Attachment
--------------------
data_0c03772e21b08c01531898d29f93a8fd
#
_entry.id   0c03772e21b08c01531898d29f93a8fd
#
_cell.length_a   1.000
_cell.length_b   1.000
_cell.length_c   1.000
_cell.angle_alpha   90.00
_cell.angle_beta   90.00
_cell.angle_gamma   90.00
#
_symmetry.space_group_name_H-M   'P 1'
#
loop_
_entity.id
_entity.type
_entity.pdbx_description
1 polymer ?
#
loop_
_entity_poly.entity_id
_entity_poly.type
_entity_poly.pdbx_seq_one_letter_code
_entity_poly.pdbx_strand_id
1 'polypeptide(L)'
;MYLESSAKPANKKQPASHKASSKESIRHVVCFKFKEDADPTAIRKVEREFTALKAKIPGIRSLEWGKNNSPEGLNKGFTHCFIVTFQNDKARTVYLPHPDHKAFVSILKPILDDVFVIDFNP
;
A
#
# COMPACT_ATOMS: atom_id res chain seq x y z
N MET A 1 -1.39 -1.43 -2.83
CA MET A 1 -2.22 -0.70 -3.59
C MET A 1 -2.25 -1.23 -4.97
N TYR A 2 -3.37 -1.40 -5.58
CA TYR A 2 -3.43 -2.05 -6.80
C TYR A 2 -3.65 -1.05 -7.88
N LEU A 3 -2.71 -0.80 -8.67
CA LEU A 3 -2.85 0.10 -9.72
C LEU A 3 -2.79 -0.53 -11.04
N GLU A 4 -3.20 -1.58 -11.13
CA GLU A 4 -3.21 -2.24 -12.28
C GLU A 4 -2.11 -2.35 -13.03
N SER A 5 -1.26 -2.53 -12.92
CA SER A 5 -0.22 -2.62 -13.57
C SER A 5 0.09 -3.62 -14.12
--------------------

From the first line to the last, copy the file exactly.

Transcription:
data_0c03772e21b08c01531898d29f93a8fd
#
_entry.id   0c03772e21b08c01531898d29f93a8fd
#
_cell.length_a   1.000
_cell.length_b   1.000
_cell.length_c   1.000
_cell.angle_alpha   90.00
_cell.angle_beta   90.00
_cell.angle_gamma   90.00
#
_symmetry.space_group_name_H-M   'P 1'
#
loop_
_entity.id
_entity.type
_entity.pdbx_description
1 polymer ?
#
loop_
_entity_poly.entity_id
_entity_poly.type
_entity_poly.pdbx_seq_one_letter_code
_entity_poly.pdbx_strand_id
1 'polypeptide(L)'
;MYLESSAKPANKKQPASHKASSKESIRHVVCFKFKEDADPTAIRKVEREFTALKAKIPGIRSLEWGKNNSPEGLNKGFTHCFIVTFQNDKARTVYLPHPDHKAFVSILKPILDDVFVIDFNP
;
A
#
# COMPACT_ATOMS: atom_id res chain seq x y z
N MET A 1 -1.39 -1.43 -2.83
CA MET A 1 -2.22 -0.70 -3.59
C MET A 1 -2.25 -1.23 -4.97
N TYR A 2 -3.37 -1.40 -5.58
CA TYR A 2 -3.43 -2.05 -6.80
C TYR A 2 -3.65 -1.05 -7.88
N LEU A 3 -2.71 -0.80 -8.67
CA LEU A 3 -2.85 0.10 -9.72
C LEU A 3 -2.79 -0.53 -11.04
N GLU A 4 -3.20 -1.58 -11.13
CA GLU A 4 -3.21 -2.24 -12.28
C GLU A 4 -2.11 -2.35 -13.03
N SER A 5 -1.26 -2.53 -12.92
CA SER A 5 -0.22 -2.62 -13.57
C SER A 5 0.09 -3.62 -14.12